"We are pleased that this documentary series tackles issues crucial to our world, in both our distant and more recent history," Hanson said. "Women's distinctive perspectives on war are finally being recognized, and they are increasingly speaking up because their views of war and peace can be very different from those of men."

"Women approach the topic of war far differently from the way that men do," Warren said. "Women look carefully at the causes of war because they know that women and children are most affected by war's damage. When they see the causes of war, such as power struggles and the desire for natural resources like precious metals and gemstones or land, they know that they aren't willing to die for those things. Women want peace for their countries, for their families, and for their homes.  Their natural reaction when someone does or says something wrong is not to pick up a gun and start shooting."

The "Women, War & Peace" series consists of five separate stories of war, and describes how women became involved to change the course of both war and the peace process.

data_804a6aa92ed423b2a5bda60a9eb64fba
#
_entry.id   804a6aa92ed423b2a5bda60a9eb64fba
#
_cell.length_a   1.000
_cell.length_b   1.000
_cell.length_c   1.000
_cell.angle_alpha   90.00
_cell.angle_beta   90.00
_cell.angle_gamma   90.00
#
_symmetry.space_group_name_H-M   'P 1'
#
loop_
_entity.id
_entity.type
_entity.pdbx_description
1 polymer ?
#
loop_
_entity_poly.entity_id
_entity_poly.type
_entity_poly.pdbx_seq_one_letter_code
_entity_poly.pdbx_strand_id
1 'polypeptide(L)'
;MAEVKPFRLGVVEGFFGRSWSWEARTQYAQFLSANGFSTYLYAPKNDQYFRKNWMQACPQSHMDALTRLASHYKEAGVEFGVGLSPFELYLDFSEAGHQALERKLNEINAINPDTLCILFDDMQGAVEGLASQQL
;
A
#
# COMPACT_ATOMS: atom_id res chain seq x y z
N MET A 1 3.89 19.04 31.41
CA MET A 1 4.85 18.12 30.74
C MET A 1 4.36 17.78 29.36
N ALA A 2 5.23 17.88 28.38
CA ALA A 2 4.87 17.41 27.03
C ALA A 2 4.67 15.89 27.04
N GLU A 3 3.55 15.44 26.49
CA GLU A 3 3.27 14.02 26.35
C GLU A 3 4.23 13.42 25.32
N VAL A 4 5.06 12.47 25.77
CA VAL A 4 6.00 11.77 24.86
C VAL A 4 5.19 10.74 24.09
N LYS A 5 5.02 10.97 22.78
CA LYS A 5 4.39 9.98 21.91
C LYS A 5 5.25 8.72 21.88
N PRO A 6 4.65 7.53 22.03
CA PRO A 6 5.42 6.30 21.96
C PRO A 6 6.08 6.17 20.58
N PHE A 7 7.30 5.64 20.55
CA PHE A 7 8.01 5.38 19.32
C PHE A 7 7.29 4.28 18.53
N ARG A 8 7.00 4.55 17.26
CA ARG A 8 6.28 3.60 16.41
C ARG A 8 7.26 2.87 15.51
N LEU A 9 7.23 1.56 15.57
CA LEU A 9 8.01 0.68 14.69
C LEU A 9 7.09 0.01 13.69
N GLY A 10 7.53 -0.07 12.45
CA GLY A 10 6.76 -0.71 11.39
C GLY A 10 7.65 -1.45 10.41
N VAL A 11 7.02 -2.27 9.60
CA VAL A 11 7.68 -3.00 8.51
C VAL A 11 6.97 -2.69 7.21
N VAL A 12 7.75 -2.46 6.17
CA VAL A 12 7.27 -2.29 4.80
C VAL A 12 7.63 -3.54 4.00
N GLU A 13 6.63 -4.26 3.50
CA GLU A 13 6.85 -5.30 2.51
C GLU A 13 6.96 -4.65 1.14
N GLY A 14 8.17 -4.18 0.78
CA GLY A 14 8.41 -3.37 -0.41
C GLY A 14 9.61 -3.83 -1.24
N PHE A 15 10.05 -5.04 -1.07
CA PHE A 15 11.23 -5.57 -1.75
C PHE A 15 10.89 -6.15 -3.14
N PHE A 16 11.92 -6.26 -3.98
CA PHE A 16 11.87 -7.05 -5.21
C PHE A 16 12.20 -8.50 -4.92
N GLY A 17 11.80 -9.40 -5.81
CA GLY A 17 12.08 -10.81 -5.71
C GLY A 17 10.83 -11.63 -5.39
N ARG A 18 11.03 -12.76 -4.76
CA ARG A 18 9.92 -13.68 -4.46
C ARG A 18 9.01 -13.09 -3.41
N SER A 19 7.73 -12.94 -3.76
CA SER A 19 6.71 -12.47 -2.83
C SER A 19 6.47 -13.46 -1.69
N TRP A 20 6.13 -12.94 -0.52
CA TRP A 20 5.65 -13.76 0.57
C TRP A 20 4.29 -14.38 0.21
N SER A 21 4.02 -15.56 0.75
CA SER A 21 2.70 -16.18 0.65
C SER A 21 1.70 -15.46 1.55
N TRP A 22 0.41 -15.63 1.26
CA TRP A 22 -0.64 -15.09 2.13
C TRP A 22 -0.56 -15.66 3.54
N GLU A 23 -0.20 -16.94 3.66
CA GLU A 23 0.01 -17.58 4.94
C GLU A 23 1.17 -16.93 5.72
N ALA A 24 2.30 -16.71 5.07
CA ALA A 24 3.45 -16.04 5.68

Warren has advised on constitutional issues and processes in Haiti, Kosovo, Kyrgyzstan, Moldova, Somalia and Sudan, and she participated in the Darfur Peace Talks.  Last summer, thirteen of her students at William & Mary Law School worked around the world in developing and post-conflict countries promoting development, peace and reconciliation.   All thirteen, Warren noted to the audience, were women. She most recently served as the Senior Expert in Constitutional Issues for the United Nations Department of Political Affairs Mediation Support Unit Standby Team. She currently serves as the curriculum advisor for the Constitution Building Processes Programme at the International Institute for Democracy and Electoral Assistance in Stockholm.

"Many women are part of internationally sponsored peace processes, and they consider a degree in international law helpful in getting them to the negotiation table," Warren said. "Once women are included, they are able to get the attention of those in power and advocate for the causes of equality and peace."